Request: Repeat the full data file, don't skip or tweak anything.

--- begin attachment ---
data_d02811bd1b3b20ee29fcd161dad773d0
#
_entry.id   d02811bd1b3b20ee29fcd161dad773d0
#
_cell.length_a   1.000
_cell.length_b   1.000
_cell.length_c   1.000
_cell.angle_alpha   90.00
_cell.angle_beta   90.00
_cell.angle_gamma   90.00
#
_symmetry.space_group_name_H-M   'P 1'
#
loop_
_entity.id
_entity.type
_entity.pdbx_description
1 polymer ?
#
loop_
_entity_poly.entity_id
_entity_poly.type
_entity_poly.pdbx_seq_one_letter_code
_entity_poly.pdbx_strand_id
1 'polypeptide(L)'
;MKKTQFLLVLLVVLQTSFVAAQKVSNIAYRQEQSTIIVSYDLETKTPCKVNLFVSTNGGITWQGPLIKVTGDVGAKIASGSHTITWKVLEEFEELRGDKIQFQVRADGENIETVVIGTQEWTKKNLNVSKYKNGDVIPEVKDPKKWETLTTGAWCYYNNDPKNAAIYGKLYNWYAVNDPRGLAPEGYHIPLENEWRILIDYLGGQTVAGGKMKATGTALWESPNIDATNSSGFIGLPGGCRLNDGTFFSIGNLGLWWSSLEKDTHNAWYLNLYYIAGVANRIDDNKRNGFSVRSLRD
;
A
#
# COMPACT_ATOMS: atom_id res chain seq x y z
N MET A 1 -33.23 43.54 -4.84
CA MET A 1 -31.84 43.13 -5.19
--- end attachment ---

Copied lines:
data_d02811bd1b3b20ee29fcd161dad773d0
#
_entry.id   d02811bd1b3b20ee29fcd161dad773d0
#
_cell.length_a   1.000
_cell.length_b   1.000
_cell.length_c   1.000
_cell.angle_alpha   90.00
_cell.angle_beta   90.00
_cell.angle_gamma   90.00
#
_symmetry.space_group_name_H-M   'P 1'
#
loop_
_entity.id
_entity.type
_entity.pdbx_description
1 polymer ?
#
loop_
_entity_poly.entity_id
_entity_poly.type
_entity_poly.pdbx_seq_one_letter_code
_entity_poly.pdbx_strand_id
1 'polypeptide(L)'
;MKKTQFLLVLLVVLQTSFVAAQKVSNIAYRQEQSTIIVSYDLETKTPCKVNLFVSTNGGITWQGPLIKVTGDVGAKIASGSHTITWKVLEEFEELRGDKIQFQVRADGENIETVVIGTQEWTKKNLNVSKYKNGDVIPEVKDPKKWETLTTGAWCYYNNDPKNAAIYGKLYNWYAVNDPRGLAPEGYHIPLENEWRILIDYLGGQTVAGGKMKATGTALWESPNIDATNSSGFIGLPGGCRLNDGTFFSIGNLGLWWSSLEKDTHNAWYLNLYYIAGVANRIDDNKRNGFSVRSLRD
;
A
#
# COMPACT_ATOMS: atom_id res chain seq x y z
N MET A 1 -33.23 43.54 -4.84
CA MET A 1 -31.84 43.13 -5.19